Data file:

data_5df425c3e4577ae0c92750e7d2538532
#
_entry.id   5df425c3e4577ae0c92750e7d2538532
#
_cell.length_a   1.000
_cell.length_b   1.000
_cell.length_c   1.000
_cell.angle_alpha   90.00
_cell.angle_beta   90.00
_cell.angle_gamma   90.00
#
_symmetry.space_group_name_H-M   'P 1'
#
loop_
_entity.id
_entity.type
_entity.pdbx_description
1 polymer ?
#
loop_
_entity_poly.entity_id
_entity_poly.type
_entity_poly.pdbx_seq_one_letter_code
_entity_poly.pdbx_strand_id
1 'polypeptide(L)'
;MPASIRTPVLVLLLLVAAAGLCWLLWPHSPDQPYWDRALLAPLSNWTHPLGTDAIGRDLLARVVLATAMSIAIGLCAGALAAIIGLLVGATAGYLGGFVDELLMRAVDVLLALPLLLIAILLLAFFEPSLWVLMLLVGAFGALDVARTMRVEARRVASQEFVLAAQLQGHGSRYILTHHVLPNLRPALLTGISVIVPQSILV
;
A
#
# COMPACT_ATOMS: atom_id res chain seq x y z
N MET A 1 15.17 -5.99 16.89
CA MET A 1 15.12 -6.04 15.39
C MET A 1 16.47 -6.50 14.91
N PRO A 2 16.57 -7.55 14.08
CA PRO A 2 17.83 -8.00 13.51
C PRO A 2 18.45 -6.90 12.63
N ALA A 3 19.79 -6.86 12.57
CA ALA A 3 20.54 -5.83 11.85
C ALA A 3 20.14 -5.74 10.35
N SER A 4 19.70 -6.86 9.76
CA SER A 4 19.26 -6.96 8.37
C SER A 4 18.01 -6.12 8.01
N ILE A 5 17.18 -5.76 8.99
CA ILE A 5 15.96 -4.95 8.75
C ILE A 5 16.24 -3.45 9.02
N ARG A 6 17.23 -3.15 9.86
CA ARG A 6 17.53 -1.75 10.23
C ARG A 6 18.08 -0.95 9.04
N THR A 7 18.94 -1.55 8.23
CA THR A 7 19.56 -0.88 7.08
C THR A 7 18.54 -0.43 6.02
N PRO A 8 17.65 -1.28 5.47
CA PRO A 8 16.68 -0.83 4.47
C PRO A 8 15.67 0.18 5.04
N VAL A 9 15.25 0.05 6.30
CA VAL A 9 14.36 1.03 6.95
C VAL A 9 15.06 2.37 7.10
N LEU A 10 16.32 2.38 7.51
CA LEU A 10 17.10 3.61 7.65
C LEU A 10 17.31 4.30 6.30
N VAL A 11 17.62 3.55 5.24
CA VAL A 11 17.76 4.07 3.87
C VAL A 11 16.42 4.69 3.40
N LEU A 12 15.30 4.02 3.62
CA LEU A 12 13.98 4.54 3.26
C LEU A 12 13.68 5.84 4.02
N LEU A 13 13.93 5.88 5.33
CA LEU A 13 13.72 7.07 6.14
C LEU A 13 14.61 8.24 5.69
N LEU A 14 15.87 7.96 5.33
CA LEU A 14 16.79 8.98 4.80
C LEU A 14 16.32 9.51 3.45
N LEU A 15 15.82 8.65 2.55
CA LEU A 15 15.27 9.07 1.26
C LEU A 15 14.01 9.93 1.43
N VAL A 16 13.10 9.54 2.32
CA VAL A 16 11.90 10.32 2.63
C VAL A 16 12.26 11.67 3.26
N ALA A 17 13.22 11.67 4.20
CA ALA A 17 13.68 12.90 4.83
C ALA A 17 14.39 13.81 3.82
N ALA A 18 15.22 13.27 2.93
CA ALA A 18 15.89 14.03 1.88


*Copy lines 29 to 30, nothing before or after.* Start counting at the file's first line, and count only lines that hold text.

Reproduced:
#
# COMPACT_ATOMS: atom_id res chain seq x y z